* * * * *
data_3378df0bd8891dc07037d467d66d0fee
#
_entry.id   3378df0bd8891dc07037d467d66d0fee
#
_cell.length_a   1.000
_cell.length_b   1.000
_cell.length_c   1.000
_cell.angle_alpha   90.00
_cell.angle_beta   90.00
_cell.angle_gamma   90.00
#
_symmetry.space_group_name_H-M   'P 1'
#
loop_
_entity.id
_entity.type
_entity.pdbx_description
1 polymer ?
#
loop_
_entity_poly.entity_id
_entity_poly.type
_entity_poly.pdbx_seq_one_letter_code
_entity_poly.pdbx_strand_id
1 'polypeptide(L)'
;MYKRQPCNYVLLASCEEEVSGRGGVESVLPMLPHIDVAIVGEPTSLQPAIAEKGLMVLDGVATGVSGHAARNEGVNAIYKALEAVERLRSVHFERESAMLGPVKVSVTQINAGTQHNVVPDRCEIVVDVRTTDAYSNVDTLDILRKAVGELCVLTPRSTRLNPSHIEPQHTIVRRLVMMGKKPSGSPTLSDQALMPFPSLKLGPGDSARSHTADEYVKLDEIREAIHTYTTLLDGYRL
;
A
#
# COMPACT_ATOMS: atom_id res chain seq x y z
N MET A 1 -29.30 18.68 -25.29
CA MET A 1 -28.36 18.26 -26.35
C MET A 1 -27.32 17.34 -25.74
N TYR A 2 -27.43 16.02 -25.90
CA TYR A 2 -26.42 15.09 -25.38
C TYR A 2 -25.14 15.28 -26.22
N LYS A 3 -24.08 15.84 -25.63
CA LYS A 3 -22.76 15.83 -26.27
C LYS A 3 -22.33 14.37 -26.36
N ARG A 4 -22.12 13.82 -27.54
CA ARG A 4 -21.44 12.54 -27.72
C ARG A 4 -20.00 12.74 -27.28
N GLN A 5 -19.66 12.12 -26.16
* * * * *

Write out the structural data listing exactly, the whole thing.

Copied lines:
data_3378df0bd8891dc07037d467d66d0fee
#
_entry.id   3378df0bd8891dc07037d467d66d0fee
#
_cell.length_a   1.000
_cell.length_b   1.000
_cell.length_c   1.000
_cell.angle_alpha   90.00
_cell.angle_beta   90.00
_cell.angle_gamma   90.00
#
_symmetry.space_group_name_H-M   'P 1'
#
loop_
_entity.id
_entity.type
_entity.pdbx_description
1 polymer ?
#
loop_
_entity_poly.entity_id
_entity_poly.type
_entity_poly.pdbx_seq_one_letter_code
_entity_poly.pdbx_strand_id
1 'polypeptide(L)'
;MYKRQPCNYVLLASCEEEVSGRGGVESVLPMLPHIDVAIVGEPTSLQPAIAEKGLMVLDGVATGVSGHAARNEGVNAIYKALEAVERLRSVHFERESAMLGPVKVSVTQINAGTQHNVVPDRCEIVVDVRTTDAYSNVDTLDILRKAVGELCVLTPRSTRLNPSHIEPQHTIVRRLVMMGKKPSGSPTLSDQALMPFPSLKLGPGDSARSHTADEYVKLDEIREAIHTYTTLLDGYRL
;
A
#
# COMPACT_ATOMS: atom_id res chain seq x y z
N MET A 1 -29.30 18.68 -25.29
CA MET A 1 -28.36 18.26 -26.35
C MET A 1 -27.32 17.34 -25.74
N TYR A 2 -27.43 16.02 -25.90
CA TYR A 2 -26.42 15.09 -25.38
C TYR A 2 -25.14 15.28 -26.22
N LYS A 3 -24.08 15.84 -25.63
CA LYS A 3 -22.76 15.83 -26.27
C LYS A 3 -22.33 14.37 -26.36
N ARG A 4 -22.12 13.82 -27.54
CA ARG A 4 -21.44 12.54 -27.72
C ARG A 4 -20.00 12.74 -27.28
N GLN A 5 -19.66 12.12 -26.16